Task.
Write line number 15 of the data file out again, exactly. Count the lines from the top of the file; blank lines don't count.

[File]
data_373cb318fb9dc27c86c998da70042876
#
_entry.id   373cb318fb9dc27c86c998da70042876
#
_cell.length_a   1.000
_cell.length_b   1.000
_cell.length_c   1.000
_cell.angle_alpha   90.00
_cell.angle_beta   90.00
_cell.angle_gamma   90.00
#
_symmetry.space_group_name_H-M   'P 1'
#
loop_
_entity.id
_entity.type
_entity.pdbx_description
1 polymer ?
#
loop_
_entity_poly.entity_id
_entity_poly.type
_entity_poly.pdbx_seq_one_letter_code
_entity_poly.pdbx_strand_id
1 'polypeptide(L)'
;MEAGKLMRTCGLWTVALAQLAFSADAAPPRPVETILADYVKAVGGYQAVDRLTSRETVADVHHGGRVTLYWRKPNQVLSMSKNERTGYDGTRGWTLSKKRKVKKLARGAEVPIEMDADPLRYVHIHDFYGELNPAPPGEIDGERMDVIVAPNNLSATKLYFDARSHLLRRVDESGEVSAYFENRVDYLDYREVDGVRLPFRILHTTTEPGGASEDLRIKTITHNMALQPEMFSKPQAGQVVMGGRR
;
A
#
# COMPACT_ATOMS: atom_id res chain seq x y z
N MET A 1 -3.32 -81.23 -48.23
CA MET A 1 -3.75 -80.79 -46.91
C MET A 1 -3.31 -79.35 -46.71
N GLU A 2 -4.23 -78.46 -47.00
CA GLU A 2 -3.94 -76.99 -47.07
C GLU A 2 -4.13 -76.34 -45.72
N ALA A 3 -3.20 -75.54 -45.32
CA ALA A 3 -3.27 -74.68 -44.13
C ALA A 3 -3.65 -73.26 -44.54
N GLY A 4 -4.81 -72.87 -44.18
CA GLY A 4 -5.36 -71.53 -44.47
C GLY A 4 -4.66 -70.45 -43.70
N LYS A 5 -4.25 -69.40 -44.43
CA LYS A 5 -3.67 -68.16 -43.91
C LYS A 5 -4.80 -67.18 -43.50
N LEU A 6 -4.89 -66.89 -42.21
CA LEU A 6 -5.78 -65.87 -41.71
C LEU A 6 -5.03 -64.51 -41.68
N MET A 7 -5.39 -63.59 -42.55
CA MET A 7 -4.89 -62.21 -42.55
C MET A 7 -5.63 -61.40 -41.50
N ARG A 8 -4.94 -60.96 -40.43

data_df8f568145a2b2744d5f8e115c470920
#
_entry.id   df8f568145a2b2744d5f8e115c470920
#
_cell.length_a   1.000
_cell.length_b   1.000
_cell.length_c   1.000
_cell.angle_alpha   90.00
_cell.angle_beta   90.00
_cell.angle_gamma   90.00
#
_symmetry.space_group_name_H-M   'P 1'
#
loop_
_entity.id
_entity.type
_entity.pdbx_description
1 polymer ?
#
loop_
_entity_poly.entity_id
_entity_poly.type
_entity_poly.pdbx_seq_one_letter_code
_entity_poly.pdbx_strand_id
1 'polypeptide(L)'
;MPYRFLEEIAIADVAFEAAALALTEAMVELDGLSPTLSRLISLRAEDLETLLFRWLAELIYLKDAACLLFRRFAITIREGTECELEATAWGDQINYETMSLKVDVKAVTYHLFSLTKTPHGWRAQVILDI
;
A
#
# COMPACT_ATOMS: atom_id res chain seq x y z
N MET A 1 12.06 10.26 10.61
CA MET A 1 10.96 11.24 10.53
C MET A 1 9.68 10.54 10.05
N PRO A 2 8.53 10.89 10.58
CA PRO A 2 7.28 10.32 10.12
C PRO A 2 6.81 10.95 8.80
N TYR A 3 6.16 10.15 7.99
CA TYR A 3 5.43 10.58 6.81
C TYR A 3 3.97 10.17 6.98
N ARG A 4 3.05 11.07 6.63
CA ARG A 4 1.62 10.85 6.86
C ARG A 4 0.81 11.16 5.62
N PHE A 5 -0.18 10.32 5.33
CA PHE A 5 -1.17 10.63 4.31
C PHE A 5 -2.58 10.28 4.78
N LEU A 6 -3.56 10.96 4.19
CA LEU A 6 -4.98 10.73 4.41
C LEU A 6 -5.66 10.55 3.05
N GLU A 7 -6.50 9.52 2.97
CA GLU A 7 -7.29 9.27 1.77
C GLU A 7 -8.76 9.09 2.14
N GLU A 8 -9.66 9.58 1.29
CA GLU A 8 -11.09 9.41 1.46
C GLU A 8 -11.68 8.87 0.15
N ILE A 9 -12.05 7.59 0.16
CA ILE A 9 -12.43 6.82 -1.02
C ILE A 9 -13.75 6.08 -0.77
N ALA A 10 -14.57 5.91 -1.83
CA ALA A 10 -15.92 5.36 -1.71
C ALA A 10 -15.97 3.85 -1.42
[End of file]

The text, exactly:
_entity.id